“The modelling was continually updated as more real world evidence could be incorporated and the impact of different interventions could be considered. What is consistent across all the models is that we had a stark choice – let the virus spread unchecked and see large numbers of New Zealanders get sick, our health system overrun and many people dying, or taking firm measures to save lives.

“All of the scenarios show an unacceptable level of deaths in New Zealand without strong action. We can see these scenarios playing out overseas already.

“Even with the sorts of strong measures we have in place to stamp out the virus the modelling is still predicting there could be a heavy toll on our health system and loss of life. That shows how seriously we need to take the virus, stick to the rules of the lockdown and maintain measures that reduce the risk of the virus entering the country.”

The modelling was considered alongside a range of other information to inform the Ministry of Health's advice to the Government on its response to the COVID-19 pandemic.

Other key information sources were the 16-24 Feb WHO joint mission to China, the University of Auckland report, and the 18 March publication from Imperial College, London, (a WHO Collaborating Centre for Infectious Disease Modelling), which was particularly significant in informing the development of New Zealand’s Alert levels and the decision to move quickly from Alert level 3 to Alert level 4.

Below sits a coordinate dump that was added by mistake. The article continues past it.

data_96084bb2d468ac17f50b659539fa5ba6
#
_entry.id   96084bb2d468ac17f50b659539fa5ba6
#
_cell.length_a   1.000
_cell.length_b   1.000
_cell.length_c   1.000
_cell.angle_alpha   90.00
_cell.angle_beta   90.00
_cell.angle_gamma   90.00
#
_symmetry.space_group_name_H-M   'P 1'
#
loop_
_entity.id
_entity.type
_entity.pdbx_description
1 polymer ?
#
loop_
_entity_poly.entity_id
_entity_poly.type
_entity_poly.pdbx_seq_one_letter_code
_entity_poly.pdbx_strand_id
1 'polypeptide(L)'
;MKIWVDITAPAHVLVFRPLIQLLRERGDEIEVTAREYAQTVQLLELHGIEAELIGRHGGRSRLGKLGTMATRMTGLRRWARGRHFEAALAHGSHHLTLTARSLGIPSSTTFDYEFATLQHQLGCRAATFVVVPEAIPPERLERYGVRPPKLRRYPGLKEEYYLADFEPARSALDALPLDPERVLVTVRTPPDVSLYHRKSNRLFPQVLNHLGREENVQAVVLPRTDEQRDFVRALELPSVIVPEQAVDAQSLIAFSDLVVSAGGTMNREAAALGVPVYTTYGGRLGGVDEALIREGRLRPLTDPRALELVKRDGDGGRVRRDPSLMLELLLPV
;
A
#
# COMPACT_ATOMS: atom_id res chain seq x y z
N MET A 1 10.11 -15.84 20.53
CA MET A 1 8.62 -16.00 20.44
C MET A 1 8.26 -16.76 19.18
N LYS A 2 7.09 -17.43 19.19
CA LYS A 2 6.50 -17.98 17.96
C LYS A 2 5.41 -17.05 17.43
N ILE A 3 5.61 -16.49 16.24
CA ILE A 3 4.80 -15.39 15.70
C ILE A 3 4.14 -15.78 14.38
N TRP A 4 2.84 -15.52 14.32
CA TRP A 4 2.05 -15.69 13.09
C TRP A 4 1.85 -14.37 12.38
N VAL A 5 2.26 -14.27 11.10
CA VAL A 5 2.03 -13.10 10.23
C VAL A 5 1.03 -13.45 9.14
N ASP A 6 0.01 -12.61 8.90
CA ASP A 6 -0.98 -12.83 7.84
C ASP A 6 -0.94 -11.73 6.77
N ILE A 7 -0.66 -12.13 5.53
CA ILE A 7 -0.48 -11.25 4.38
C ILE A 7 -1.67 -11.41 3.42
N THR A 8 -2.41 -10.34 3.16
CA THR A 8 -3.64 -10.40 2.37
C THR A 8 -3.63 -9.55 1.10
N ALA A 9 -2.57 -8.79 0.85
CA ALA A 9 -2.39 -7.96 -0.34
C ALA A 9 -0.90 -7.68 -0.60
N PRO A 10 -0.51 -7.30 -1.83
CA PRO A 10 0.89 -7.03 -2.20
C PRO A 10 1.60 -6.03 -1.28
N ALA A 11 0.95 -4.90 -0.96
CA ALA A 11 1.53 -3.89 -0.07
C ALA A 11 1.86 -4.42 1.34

As COVID-19 was a rapidly evolving situation the Ministry asked for a range of scenarios to be prepared, including an appropriately informed worst-case scenario.

The reports have been completed by Wellington researchers from the University of Otago in collaboration with university colleagues from Germany. The models were revised based on feedback from peer reviewers, the Ministry of Health's Chief Science Advisor and public health officials.

“It’s critical to understand that each of the models presents a number of potential future scenarios, none of which are future predictions” says Dr Bloomfield.

Each model has its own degree of uncertainty determined by the assumptions required for any modelling work, and those assumptions are based on the best information available from overseas evidence at the time.

The key assumptions within these models are sourced from available literature and expert judgement.

"The key value of modelling like this is to assist with planning and decision making at an early stage – when prevention measures can have greater effect – and along with a range of other information, modelling can guide decision makers," Dr Bloomfield said.

Other international modelling studies are based on similar information but are specific to their country and stage of the epidemic.

New Zealand’s island nation status, low population density and limited mass public transport may all help reduce the impact here.

“There is broad support from the modelling that containing the spread of the disease is crucial to reduce and delay the impacts of the epidemic on human health and to allow health systems to prepare.

“The modelling and advice produced from it is in line with the international scientific consensus on COVID-19 and the sorts of responses most countries are now taking to fight the virus.

"The impact and effectiveness of the measures announced by the Government – our lockdown, closed border, internal travel restrictions, work closures, excellent hygiene practices, greater physical distancing and testing, contact tracing and isolation – all play a critical role in reducing the impact on the health and wellbeing of New Zealanders," Dr Bloomfield said.